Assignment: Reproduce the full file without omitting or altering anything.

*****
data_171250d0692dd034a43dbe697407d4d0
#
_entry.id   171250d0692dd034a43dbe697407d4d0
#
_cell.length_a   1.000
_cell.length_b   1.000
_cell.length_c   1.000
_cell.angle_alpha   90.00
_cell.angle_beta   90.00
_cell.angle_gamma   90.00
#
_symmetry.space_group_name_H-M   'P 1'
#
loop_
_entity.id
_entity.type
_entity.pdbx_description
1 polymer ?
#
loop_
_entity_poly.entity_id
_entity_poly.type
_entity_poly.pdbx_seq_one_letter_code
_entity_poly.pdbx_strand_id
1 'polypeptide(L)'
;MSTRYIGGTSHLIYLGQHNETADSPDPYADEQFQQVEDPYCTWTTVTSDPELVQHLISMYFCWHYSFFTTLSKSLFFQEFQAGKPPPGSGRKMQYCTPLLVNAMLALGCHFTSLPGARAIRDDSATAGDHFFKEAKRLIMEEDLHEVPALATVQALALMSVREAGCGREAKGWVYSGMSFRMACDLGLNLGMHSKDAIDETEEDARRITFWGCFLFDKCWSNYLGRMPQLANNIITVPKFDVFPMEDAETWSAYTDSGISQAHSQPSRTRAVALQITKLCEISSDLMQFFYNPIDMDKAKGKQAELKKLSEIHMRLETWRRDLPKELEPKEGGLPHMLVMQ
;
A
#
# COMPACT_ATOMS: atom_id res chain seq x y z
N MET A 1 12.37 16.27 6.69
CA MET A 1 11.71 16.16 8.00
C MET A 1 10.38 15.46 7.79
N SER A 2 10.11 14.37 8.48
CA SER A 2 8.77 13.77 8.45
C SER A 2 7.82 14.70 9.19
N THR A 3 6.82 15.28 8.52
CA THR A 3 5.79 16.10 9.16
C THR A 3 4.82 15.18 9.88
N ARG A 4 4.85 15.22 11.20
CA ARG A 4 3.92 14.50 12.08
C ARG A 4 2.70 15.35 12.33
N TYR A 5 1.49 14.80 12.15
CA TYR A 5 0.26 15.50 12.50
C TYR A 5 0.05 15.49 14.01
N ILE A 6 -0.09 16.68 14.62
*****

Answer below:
data_171250d0692dd034a43dbe697407d4d0
#
_entry.id   171250d0692dd034a43dbe697407d4d0
#
_cell.length_a   1.000
_cell.length_b   1.000
_cell.length_c   1.000
_cell.angle_alpha   90.00
_cell.angle_beta   90.00
_cell.angle_gamma   90.00
#
_symmetry.space_group_name_H-M   'P 1'
#
loop_
_entity.id
_entity.type
_entity.pdbx_description
1 polymer ?
#
loop_
_entity_poly.entity_id
_entity_poly.type
_entity_poly.pdbx_seq_one_letter_code
_entity_poly.pdbx_strand_id
1 'polypeptide(L)'
;MSTRYIGGTSHLIYLGQHNETADSPDPYADEQFQQVEDPYCTWTTVTSDPELVQHLISMYFCWHYSFFTTLSKSLFFQEFQAGKPPPGSGRKMQYCTPLLVNAMLALGCHFTSLPGARAIRDDSATAGDHFFKEAKRLIMEEDLHEVPALATVQALALMSVREAGCGREAKGWVYSGMSFRMACDLGLNLGMHSKDAIDETEEDARRITFWGCFLFDKCWSNYLGRMPQLANNIITVPKFDVFPMEDAETWSAYTDSGISQAHSQPSRTRAVALQITKLCEISSDLMQFFYNPIDMDKAKGKQAELKKLSEIHMRLETWRRDLPKELEPKEGGLPHMLVMQ
;
A
#
# COMPACT_ATOMS: atom_id res chain seq x y z
N MET A 1 12.37 16.27 6.69
CA MET A 1 11.71 16.16 8.00
C MET A 1 10.38 15.46 7.79
N SER A 2 10.11 14.37 8.48
CA SER A 2 8.77 13.77 8.45
C SER A 2 7.82 14.70 9.19
N THR A 3 6.82 15.28 8.52
CA THR A 3 5.79 16.10 9.16
C THR A 3 4.82 15.18 9.88
N ARG A 4 4.85 15.22 11.20
CA ARG A 4 3.92 14.50 12.08
C ARG A 4 2.70 15.35 12.33
N TYR A 5 1.49 14.80 12.15
CA TYR A 5 0.26 15.50 12.50
C TYR A 5 0.05 15.49 14.01
N ILE A 6 -0.09 16.68 14.62